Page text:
Nunatsiaq Online
NEWS: Climate Change December 02, 2011 - 6:05 am

Brazil warns Canada not “to do less” on climate

"Very bad news"

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Canada is coming under fire in Durban, South Africa, for its stance on the Kyoto Protocol, the only agreement in the world that requires countries to reduce heat-trapping greenhouse gases that cause global warming. (FILE PHOTO)
Canada is coming under fire in Durban, South Africa, for its stance on the Kyoto Protocol, the only agreement in the world that requires countries to reduce heat-trapping greenhouse gases that cause global warming. (FILE PHOTO)

MIKE DE SOUZA
Postmedia News

Another emerging economy, Brazil, has joined China in questioning the sincerity of the Canadian government’s anti-Kyoto Protocol musings at international climate change negotiations underway in Durban, South Africa.

Environment Minister Peter Kent has said the agreement, the only one in the world that requires countries to reduce heat-trapping greenhouse gases that cause global warming, is in “the past” while suggesting a full withdrawal from Kyoto is “an option” to pursue a more effective treaty.

The head of Brazil’s delegation told a news conference Thursday that he hasn’t heard exactly what Canada plans to do, but warned that the richer countries in the world should not use the Kyoto agreement as a smokescreen to avoid action to address global warming, share its technological expertise or provide financial aid to help solve the problem.

“It’s very clear that countries that leave the Kyoto Protocol . . . leave the Kyoto Protocol to do less than they would do in the Kyoto Protocol and we think this is very bad news,” said ambassador Andre Correa do Lago, when asked about Canada’s position. “We all know that in the [United Nations] convention [on climate change] and in the protocol, we have to have developed countries taking the lead.”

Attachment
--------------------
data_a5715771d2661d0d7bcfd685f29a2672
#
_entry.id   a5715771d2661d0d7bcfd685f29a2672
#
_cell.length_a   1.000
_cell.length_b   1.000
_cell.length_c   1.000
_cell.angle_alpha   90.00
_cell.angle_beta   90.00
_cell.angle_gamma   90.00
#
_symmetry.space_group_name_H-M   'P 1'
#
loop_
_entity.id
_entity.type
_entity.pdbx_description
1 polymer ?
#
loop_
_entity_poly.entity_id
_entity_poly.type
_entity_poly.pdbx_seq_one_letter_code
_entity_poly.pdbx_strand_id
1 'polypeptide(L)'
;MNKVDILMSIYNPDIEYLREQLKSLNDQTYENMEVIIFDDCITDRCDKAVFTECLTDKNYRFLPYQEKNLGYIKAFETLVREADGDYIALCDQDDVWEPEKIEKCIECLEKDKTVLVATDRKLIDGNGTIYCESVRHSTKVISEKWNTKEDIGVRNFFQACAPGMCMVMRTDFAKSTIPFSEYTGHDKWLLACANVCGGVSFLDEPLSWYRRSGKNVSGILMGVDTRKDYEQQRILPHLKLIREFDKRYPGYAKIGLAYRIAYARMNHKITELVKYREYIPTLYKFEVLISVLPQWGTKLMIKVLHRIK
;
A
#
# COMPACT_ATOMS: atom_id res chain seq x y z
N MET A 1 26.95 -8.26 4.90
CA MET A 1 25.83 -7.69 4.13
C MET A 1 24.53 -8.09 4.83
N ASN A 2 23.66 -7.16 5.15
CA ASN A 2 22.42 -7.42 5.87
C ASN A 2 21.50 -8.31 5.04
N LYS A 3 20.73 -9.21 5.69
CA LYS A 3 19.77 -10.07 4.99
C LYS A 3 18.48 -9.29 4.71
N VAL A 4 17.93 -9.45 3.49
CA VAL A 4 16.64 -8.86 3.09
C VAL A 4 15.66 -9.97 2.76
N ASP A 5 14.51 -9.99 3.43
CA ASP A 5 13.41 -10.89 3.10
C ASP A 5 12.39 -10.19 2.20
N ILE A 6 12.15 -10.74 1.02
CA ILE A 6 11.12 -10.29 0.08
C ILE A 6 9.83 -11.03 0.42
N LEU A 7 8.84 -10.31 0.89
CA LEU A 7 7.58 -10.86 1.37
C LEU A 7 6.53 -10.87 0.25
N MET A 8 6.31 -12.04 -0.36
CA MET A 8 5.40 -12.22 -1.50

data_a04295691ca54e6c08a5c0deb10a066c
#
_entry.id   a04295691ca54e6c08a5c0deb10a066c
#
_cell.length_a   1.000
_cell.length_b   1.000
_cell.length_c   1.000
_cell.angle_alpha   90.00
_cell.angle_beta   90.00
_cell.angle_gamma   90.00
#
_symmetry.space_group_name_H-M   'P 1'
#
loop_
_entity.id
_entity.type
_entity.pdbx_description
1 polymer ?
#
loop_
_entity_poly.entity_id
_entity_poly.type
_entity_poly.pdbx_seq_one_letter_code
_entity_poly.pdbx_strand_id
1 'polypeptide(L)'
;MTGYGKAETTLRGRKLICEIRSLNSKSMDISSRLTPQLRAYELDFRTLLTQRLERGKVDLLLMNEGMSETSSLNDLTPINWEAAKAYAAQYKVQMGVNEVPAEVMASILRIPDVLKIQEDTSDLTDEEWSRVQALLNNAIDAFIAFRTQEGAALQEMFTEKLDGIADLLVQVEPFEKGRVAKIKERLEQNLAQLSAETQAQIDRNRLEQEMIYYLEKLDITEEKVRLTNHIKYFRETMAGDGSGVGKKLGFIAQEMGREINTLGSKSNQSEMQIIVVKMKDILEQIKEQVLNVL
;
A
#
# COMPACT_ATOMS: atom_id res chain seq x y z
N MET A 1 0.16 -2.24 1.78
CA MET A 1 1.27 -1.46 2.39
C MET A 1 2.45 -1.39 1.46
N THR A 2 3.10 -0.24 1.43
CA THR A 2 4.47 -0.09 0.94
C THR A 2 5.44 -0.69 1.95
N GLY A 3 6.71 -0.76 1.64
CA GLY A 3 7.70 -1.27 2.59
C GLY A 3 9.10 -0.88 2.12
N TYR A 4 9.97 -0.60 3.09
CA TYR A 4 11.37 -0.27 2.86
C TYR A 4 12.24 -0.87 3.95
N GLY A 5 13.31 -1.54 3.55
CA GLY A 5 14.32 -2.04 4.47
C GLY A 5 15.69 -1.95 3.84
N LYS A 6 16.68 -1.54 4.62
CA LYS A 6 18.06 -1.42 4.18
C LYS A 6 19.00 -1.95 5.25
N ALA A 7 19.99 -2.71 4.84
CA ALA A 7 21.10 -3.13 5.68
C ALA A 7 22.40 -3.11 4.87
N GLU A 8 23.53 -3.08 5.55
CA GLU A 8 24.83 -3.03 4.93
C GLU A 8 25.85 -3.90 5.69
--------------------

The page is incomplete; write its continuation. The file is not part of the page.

He also noted that Japan, which has joined Canada and Russia in publicly stating it would not take on new commitments under Kyoto following the end of its current commitment period in 2013, has made efforts to honour its existing commitments. Ottawa has repeatedly said it would not try to meet the targets, setting a new goal for 2020, without a plan to achieve its promised reductions.

The UN convention on climate change, which led to the Kyoto agreement, was signed in 1992 by the former Conservative government of Brian Mulroney who agreed with its founding principle that industrialized countries should make greater efforts than poorer countries to reduce emissions since they are responsible for most of the accumulated pollution already in the atmosphere.

In the House of Commons, Kent reiterated that Canada was working toward “a single international climate regime” that would include all major polluting countries, including China, the largest source of greenhouse gas emissions in the world.

He has suggested the Kyoto agreement was a “blunder” because it failed to require large polluting countries like China and the U.S. to reduce their emissions and questioned whether Canada has a responsibility to help emerging economies reduce pollution and adapt to climate change.

Kent’s position drew a rebuke from China’s lead negotiator, who suggested the anti-Kyoto remarks put the entire process “in peril.”

China’s state-owned media agency published a commentary accusing Canada of setting a “bad example” at the talks, and prompting an “angry” response that united each delegation in their criticism of Canada.

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